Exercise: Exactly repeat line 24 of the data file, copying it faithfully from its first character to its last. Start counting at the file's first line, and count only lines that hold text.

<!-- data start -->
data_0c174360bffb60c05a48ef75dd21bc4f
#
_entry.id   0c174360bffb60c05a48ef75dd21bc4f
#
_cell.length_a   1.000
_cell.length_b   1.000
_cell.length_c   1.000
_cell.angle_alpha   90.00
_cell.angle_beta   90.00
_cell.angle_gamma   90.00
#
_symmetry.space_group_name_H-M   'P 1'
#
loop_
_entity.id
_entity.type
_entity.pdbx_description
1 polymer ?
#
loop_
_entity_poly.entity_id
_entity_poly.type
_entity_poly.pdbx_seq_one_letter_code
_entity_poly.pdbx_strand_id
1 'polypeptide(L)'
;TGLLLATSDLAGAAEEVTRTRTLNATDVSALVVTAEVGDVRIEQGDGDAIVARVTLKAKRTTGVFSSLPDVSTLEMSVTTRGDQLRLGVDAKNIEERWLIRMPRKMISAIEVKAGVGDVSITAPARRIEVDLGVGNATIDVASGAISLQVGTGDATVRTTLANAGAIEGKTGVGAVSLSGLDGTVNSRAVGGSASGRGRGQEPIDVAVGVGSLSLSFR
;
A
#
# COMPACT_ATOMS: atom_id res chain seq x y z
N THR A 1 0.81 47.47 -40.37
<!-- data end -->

_entity_poly.pdbx_strand_id